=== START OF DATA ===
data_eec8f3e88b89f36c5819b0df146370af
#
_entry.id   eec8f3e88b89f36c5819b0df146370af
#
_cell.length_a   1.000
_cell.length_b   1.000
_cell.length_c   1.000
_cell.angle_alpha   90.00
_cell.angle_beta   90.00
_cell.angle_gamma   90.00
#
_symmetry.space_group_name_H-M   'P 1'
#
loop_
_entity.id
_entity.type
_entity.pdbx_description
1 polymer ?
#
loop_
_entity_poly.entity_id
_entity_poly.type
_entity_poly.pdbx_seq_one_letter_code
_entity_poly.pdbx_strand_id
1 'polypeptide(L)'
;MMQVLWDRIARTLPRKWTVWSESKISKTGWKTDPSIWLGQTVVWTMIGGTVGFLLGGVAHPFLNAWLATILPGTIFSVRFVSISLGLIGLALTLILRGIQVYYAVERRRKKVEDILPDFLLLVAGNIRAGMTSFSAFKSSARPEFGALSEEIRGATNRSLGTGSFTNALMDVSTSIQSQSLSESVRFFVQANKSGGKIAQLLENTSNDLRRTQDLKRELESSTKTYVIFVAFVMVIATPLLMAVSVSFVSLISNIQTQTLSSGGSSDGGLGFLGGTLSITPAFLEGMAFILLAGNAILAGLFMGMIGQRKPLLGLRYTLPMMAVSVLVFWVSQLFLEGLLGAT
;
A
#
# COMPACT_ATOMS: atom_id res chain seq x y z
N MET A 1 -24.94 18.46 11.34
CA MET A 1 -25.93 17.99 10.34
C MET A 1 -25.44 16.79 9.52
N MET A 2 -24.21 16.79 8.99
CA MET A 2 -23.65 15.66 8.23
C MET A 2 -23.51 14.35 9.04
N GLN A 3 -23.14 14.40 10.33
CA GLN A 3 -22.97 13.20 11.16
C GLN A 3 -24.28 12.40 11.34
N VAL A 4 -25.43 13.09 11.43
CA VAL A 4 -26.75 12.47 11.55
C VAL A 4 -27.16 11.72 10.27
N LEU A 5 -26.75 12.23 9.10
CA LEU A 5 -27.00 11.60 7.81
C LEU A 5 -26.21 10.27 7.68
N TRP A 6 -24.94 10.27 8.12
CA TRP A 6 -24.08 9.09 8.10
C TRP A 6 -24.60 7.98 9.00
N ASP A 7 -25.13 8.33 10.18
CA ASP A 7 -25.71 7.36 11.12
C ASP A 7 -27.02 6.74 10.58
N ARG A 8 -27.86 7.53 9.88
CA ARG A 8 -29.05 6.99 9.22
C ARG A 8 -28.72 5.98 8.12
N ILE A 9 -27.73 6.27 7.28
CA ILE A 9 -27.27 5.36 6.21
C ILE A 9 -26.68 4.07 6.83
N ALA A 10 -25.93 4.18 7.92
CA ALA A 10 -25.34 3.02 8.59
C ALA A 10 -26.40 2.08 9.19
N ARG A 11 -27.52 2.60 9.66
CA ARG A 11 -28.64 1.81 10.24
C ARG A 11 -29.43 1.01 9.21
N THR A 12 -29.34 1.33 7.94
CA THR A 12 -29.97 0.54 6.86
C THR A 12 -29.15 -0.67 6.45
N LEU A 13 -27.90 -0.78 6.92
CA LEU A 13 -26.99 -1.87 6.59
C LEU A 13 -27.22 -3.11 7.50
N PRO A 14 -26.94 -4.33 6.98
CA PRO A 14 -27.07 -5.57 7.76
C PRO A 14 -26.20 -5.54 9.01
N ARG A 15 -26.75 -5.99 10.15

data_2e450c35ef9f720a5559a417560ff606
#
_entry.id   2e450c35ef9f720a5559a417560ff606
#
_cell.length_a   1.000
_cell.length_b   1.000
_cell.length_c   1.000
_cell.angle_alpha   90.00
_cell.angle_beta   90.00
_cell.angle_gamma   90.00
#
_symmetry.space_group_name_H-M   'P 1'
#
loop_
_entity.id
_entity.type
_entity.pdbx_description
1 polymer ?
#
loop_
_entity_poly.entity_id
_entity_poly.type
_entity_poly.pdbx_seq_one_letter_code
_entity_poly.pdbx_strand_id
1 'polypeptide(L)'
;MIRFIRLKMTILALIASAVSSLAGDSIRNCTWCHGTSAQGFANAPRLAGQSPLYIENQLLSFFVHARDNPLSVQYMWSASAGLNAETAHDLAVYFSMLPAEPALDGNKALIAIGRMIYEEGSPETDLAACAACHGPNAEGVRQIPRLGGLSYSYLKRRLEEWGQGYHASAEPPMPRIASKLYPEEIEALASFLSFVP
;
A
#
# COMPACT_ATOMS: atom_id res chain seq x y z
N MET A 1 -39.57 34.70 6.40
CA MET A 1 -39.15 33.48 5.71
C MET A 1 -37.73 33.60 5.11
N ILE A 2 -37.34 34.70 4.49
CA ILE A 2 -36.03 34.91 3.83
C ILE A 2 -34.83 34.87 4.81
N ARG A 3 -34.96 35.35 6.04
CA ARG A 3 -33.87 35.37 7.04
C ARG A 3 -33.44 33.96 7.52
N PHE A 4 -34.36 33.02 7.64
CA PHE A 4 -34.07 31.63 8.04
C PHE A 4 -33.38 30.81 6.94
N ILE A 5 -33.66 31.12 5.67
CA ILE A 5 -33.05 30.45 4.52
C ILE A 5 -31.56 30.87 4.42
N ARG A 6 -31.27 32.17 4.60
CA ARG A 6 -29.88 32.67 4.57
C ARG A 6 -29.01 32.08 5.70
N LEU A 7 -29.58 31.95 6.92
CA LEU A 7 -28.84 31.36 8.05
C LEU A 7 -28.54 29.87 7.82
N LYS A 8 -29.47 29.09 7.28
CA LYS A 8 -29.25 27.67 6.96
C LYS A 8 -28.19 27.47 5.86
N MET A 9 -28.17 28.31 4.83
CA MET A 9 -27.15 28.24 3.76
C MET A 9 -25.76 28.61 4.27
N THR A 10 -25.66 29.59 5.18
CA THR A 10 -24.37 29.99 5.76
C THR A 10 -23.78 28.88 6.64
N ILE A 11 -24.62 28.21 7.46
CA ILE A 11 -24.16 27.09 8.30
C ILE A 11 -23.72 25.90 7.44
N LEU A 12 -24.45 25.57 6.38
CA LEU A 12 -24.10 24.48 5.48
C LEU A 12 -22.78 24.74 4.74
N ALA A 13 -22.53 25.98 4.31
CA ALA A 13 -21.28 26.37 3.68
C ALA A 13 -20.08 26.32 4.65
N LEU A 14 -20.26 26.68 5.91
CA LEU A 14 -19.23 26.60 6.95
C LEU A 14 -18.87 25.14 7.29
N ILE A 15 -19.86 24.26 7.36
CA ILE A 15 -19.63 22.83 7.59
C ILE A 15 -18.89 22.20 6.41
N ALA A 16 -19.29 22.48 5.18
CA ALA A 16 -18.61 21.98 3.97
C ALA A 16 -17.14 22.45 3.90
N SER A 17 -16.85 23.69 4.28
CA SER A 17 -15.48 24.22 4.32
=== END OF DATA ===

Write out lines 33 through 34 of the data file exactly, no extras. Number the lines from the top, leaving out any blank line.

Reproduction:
C MET A 1 -25.44 16.79 9.52
N MET A 2 -24.21 16.79 8.99